Saturday, March 27, 2010

Pacuare Reserve (Leather Back turtle volunteer program)

The Pacuare Reserve is just north of Limón.  The reserve owns 5.7 kilometers of beach. Every night they have people going out at 8pm, 10pm and midnight on turtle patrols. Even when it is very dark you can see the turtle tracks, because when they crawl on the beach, they expose the wet sand. If you find a turtle track, you stop and wait while the group leader goes and sees what it is doing. If it is looking for a place to nest, or digging a body pit, you want to stay away from it because it is very easy to scare it off. When it starts digging its nest, you can come up behind it, but not go in front of it because it still might get scared off. Sometimes the turtles come up and go back to the water without laying eggs. When it is laying its eggs you measure its shell and you can touch it. Each turtle has a tag on its right back flipper, and one on its left back flipper. The tags help them to figure out where the turtle has nested before and also so they can tell the turtles apart when writing down where it nested, how many eggs it layed and how big it was. They usualy lay 70-100 yolked eggs and 20-30 yolkless. They think that the yolkless eggs make the cavity in the nest bigger so there is more air. After it has laid its eggs, it will fill in the nest and start flinging sand around and digging big holes. All of this mess it is making makes it hard for predators to find the nest. Unfortunately, we have to get sticks and flatten out all of the mess it has made so poachers don't see the nest. The poachers drive up and down the beach in boats, and look for the mess the turtle has made. If there is a mess,then they know there is a nest, and they come ashore and dig it up. So if the messes are flattened out, then they don't see them all and don't think it is worth it to come ashore. The beach is divided into sectors. One sector is 100 meters (300 feet). On our first night we saw a turtle in sector one, which is directly in front of the building that we eat in. I got to hold its flipper while it layed eggs. Then we walked up the bech to sector 3, which is 300 meters (980 feet) away. There was another turtle there. After that I went back because it was 11:30 at night. We went with EPI. They have a place on their website where you can look up the turtles you saw. I will put up the information about the turtles I saw in 2-3 months, when they update their website.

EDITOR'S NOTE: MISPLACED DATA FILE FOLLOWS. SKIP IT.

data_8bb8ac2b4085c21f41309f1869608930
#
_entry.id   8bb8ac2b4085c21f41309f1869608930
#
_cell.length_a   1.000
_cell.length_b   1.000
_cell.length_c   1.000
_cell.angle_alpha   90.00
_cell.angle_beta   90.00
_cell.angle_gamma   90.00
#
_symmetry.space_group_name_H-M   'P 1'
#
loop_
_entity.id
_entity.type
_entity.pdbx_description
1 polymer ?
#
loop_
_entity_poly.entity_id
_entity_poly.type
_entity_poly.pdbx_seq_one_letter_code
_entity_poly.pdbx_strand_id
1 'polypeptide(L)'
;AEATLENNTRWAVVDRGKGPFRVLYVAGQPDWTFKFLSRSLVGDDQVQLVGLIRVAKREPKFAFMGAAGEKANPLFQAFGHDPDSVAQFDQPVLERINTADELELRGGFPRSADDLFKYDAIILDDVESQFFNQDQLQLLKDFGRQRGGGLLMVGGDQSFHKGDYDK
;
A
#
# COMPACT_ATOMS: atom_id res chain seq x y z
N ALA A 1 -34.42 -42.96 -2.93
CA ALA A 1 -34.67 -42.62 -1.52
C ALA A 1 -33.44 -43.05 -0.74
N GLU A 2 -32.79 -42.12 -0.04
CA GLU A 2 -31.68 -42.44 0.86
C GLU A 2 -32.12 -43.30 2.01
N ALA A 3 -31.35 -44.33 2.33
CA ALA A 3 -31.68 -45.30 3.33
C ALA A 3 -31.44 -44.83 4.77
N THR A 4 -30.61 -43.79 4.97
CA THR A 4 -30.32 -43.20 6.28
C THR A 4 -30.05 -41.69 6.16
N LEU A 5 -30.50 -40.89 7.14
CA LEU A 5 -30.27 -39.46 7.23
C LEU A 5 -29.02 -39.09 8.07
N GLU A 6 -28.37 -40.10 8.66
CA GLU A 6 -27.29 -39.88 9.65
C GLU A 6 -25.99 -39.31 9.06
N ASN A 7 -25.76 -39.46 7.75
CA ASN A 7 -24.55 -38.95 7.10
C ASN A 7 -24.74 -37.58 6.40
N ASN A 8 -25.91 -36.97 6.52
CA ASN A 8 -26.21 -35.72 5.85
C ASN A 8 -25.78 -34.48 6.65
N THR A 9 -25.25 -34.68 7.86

EPI website for Costa Rica
The largest Leather Back turtle ever recorded weighed more than 900 kilograms (1980 pounds). It was drowned in a fishing net. A Volkswagen Beetle weighs 952 kilograms (2100 pounds).  A Leather Back turtle can dive to 1600 meters (5250 feet) because its shell is flexible, and compresses. They can stay under water for 6 hours because they can store oxygen in thier muscles, but when they are caught in fishing nets, they panic and use all of their oxygen quickly, and then drown.

A butterfly on the trail between the stations.

The nesting beach.
Making a sign.
They had good sunsets.
This is what the turtle tracks look like.
I dug a hole on the beach.

No comments:

Post a Comment